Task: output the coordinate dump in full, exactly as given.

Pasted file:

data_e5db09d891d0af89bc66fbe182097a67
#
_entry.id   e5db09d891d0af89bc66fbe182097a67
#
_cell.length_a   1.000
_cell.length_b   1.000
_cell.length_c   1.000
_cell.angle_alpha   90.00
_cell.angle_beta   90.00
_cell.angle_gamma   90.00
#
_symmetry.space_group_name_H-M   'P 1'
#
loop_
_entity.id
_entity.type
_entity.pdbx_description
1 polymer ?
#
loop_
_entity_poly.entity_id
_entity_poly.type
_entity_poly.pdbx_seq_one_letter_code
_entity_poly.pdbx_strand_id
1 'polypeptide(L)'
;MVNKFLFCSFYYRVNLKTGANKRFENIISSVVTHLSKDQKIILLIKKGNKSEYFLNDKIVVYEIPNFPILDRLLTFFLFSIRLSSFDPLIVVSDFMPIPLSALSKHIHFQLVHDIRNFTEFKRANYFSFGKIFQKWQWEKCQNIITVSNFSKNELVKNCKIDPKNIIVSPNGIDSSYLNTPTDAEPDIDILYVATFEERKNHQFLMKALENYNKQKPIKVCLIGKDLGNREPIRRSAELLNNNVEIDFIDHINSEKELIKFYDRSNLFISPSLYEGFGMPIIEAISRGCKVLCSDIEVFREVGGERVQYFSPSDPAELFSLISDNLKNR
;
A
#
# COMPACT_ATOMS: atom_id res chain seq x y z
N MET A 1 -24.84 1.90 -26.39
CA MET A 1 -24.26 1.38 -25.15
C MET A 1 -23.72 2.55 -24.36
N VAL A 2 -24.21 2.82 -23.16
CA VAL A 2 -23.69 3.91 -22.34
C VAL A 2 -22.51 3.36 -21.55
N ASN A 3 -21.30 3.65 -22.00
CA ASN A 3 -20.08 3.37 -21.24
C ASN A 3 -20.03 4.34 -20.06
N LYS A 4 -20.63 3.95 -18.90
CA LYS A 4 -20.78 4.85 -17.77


data_e5db09d891d0af89bc66fbe182097a67
#
_entry.id   e5db09d891d0af89bc66fbe182097a67
#
_cell.length_a   1.000
_cell.length_b   1.000
_cell.length_c   1.000
_cell.angle_alpha   90.00
_cell.angle_beta   90.00
_cell.angle_gamma   90.00
#
_symmetry.space_group_name_H-M   'P 1'
#
loop_
_entity.id
_entity.type
_entity.pdbx_description
1 polymer ?
#
loop_
_entity_poly.entity_id
_entity_poly.type
_entity_poly.pdbx_seq_one_letter_code
_entity_poly.pdbx_strand_id
1 'polypeptide(L)'
;MVNKFLFCSFYYRVNLKTGANKRFENIISSVVTHLSKDQKIILLIKKGNKSEYFLNDKIVVYEIPNFPILDRLLTFFLFSIRLSSFDPLIVVSDFMPIPLSALSKHIHFQLVHDIRNFTEFKRANYFSFGKIFQKWQWEKCQNIITVSNFSKNELVKNCKIDPKNIIVSPNGIDSSYLNTPTDAEPDIDILYVATFEERKNHQFLMKALENYNKQKPIKVCLIGKDLGNREPIRRSAELLNNNVEIDFIDHINSEKELIKFYDRSNLFISPSLYEGFGMPIIEAISRGCKVLCSDIEVFREVGGERVQYFSPSDPAELFSLISDNLKNR
;
A
#
# COMPACT_ATOMS: atom_id res chain seq x y z
N MET A 1 -24.84 1.90 -26.39
CA MET A 1 -24.26 1.38 -25.15
C MET A 1 -23.72 2.55 -24.36
N VAL A 2 -24.21 2.82 -23.16
CA VAL A 2 -23.69 3.91 -22.34
C VAL A 2 -22.51 3.36 -21.55
N ASN A 3 -21.30 3.65 -22.00
CA ASN A 3 -20.08 3.37 -21.24
C ASN A 3 -20.03 4.34 -20.06
N LYS A 4 -20.63 3.95 -18.90
CA LYS A 4 -20.78 4.85 -17.77